What the program needs at most is really "just":

long long dp[1000][500];


This will force you to think through potential off-by one errors, and realize that the program needs some minor adjustments.

But the main point here is not about the numbers, but about the process. Because by thinking these numbers through, now I'm more aware of any excess, and it turns out to be important: the program allocates a 500k array for every input, regardless of its size.

And as it turns out, replacing the fixed storage with dynamic storage that's just right for the input makes the solution fast enough to pass.

### Other notes

I understand that this problem requires the use of Dynamic Programming, but doing so still gives me a TLE.

Yes. Using the right approach is often not enough. It's important to use it the right way, and to avoid wasting memory and unnecessary computations.

I've tried initialising the DP array to different values (such as initialising it with INT_MIN's instead of 0's), but I'm still getting a TLE.

The initial values are important for logical reasons, not the performance. The algorithm needs to be able to decide if a value is unset or not. Given the input constraints, any value that will never be a valid sum, for example -1 would work.

### Alternative implementation

Based on the above, and some other minor improvements, this is a slightly cleaner, passing version of your solution:

class Solution {
public:
const long long IMPOSSIBLE = -1e9 * 500;
const long long UNSET = -1;

long long maxSum(int i, int k, int N, vector<int> &B, vector<vector<long long>> &dp) {
if (k == 0) return 0;

if (i >= N) return IMPOSSIBLE;

if (dp[i][k - 1] != UNSET) return dp[i][k - 1];

dp[i][k - 1] = max(maxSum(i+1, k, N, B, dp), B[i] + maxSum(i+2, k-1, N, B, dp));

return dp[i][k - 1];
}

long long maximumBeauty(int N, int K, vector<int> &B) {
vector<vector<long long>> cache(N, vector<long long> (K, UNSET));
return maxSum(0, K, N, B, cache);
}
};

• Thanks for pointing it out why INT_MIN won't work! Your alternative solution does pass on the portal. I understand why vectors must be used in this question. Just to clarify, the solution with arrays doesn't work because it's an O(500000) loop for every test-case, while the vector initialisation is an O(N*K) loop? Does that make all the difference in this question? Commented Sep 14, 2023 at 8:14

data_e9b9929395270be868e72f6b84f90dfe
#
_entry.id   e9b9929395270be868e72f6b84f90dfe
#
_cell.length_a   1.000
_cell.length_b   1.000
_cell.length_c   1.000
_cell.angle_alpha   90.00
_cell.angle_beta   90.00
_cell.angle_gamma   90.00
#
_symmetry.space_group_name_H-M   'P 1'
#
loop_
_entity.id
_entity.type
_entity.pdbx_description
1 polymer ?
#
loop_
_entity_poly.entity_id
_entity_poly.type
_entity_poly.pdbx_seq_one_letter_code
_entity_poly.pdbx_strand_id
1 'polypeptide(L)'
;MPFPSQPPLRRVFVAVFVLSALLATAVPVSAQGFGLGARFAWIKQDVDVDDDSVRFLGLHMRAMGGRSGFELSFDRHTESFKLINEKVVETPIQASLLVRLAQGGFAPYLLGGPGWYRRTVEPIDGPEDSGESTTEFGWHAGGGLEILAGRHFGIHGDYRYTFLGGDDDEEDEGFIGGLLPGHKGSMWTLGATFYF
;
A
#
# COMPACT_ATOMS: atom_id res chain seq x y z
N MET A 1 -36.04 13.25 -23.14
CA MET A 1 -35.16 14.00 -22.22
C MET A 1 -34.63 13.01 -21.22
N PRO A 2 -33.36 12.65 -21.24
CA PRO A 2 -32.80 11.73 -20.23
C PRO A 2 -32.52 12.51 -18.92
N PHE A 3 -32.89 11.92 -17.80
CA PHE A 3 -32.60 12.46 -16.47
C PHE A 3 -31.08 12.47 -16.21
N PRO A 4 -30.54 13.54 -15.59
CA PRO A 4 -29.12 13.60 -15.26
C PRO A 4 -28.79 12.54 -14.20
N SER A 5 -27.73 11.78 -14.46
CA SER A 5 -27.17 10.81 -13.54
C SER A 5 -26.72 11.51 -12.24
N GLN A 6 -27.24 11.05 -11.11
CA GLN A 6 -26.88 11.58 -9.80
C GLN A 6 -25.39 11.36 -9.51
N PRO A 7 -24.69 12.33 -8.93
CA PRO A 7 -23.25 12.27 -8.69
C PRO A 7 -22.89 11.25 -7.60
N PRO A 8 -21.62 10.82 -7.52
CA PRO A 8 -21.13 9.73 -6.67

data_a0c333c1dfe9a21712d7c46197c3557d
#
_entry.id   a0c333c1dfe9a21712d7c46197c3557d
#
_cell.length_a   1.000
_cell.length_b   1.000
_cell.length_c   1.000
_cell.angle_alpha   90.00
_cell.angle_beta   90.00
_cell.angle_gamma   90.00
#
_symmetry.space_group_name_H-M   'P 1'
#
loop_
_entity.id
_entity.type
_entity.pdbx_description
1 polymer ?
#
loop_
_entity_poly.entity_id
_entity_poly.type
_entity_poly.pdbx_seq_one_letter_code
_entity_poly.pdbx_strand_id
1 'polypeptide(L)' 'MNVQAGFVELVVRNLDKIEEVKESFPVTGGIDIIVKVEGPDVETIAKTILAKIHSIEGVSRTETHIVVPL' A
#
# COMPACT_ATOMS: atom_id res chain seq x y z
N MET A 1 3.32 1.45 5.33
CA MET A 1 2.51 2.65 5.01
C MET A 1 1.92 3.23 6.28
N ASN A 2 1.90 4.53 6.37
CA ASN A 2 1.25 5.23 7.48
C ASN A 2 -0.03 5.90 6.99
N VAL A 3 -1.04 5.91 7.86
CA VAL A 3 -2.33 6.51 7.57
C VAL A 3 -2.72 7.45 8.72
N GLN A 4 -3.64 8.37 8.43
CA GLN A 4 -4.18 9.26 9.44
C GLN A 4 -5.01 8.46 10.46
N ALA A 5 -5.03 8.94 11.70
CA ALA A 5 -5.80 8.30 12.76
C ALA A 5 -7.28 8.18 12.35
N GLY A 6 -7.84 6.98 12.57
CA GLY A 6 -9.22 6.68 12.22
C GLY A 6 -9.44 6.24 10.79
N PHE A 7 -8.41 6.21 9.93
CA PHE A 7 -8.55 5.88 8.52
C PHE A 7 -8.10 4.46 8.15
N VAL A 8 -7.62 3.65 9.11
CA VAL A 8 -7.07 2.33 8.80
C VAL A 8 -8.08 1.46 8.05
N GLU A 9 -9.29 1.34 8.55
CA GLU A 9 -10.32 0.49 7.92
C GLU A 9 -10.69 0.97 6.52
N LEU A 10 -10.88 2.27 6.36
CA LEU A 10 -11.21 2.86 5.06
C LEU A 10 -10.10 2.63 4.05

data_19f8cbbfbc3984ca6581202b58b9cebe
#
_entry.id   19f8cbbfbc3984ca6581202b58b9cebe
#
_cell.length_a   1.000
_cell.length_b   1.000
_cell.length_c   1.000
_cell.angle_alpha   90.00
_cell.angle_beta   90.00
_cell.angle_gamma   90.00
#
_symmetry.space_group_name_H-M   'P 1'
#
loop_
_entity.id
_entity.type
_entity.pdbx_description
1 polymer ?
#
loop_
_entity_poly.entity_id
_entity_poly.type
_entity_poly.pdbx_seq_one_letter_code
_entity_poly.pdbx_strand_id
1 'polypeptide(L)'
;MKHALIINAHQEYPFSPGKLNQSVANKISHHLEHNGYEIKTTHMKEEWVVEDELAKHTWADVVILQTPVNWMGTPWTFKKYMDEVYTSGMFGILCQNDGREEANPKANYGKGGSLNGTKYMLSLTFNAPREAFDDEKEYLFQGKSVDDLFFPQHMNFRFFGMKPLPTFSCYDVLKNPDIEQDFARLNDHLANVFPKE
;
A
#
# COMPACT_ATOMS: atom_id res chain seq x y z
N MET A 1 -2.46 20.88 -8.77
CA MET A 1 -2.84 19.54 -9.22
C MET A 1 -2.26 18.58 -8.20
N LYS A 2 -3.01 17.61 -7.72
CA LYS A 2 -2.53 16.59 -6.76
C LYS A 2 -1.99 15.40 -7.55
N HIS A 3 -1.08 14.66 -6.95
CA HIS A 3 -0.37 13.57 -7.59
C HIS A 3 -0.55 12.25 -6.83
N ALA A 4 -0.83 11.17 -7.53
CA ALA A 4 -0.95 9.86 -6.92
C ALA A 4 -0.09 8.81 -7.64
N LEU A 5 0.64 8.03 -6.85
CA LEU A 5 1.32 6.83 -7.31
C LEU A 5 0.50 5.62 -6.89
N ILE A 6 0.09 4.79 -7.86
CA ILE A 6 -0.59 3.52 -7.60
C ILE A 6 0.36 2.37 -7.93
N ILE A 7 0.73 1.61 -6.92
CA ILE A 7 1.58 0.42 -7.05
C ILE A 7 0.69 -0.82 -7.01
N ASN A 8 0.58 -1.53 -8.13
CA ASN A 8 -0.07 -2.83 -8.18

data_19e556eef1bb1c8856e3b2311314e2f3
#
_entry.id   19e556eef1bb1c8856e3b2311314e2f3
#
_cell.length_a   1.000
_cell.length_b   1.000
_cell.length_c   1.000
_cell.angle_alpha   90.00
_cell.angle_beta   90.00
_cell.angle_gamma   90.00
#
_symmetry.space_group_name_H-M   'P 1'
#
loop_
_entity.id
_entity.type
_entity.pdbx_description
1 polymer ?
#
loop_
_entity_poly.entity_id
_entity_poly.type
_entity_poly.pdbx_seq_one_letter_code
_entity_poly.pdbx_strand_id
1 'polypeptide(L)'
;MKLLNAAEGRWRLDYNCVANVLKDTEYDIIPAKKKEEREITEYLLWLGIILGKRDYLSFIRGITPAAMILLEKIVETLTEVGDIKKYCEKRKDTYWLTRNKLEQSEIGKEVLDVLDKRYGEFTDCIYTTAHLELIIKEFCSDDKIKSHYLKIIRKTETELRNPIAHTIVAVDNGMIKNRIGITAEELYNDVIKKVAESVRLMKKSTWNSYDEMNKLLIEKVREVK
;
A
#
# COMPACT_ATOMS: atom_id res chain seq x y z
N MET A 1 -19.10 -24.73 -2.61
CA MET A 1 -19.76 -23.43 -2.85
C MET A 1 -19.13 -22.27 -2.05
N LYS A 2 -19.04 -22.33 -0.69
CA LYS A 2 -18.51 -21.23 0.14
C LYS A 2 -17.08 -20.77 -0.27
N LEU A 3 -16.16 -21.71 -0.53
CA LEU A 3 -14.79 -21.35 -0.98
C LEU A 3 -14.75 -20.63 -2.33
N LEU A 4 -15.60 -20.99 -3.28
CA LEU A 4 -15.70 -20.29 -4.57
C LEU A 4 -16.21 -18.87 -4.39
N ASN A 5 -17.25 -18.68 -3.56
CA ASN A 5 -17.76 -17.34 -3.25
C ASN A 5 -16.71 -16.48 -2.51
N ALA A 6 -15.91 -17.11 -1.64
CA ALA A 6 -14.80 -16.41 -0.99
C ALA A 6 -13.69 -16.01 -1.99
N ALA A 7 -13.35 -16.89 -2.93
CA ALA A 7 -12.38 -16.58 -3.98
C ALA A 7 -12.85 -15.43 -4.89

• @BlazeRod11 The bug with the INT_MIN may also contribute to the slowness, because in addition to incorrect final result, the computation continues on more paths before reaching "impossible" conclusion. I have a feeling it should not be significant, but I haven't done the math. As for the 500k memory allocation, and the initialization with a loop, I can easily imagine it makes a difference when there are many small test cases. Commented Sep 14, 2023 at 9:13
• @janos I thought that INT_MIN would be the major factor in increasing the time, as the computed value is massive, resulting in increased number of computations without the calls stopping where they should. I had tried changing just the INT_MIN to IMPOSSIBLE, without the vector implementation, and was still getting TLE. I think that using vector here is the key. Commented Sep 14, 2023 at 10:52
• Just asking out of curiosity, I'm assuming that there is no way to get an optimum solution to this using an array instead of a vector? I've got my answer, just trying to understand whether arrays can be made equally efficient in this case. Commented Sep 14, 2023 at 10:55
• @BlazeRod11 If INT_MIN was the major issue, then changing it would be enough to get a passing solution. Commented Sep 14, 2023 at 11:35

Algorithmically ... the two codes below achieve the same task

No.

    if(i >= N){
return -1e15;
}
if(cache[i][j] != -1e18){


The "given" solution distinguishes between two very small numbers, while yours uses only INT_MIN.

# retain order

Your identifiers are very short, single-character. Perhaps that's necessary, based on how the original problem was phrased, fine.

long long maximumBeauty(int N, int K, vector<int> &B){
...
return maxSum(B, K, N, i);


But don't arbitrarily reorder {N, K, B} to {B, K, N}, that's crazy. Though the machine doesn't care, you're not helping with human cognition.

Copying identifier names was good. But you should have included comments describing the meaning behind each single-character name.

This codebase accomplishes a subset of its design goals.

I would not be willing to delegate or accept maintenance tasks on it.

• I agree that arbitrarily reordering the order of the parameters doesn't make any sense. I had to code it in a very short period of time in a coding contest; hence I probably didn't even realise I made my code look this ugly. Thanks for pointing it out! :) Commented Sep 14, 2023 at 7:46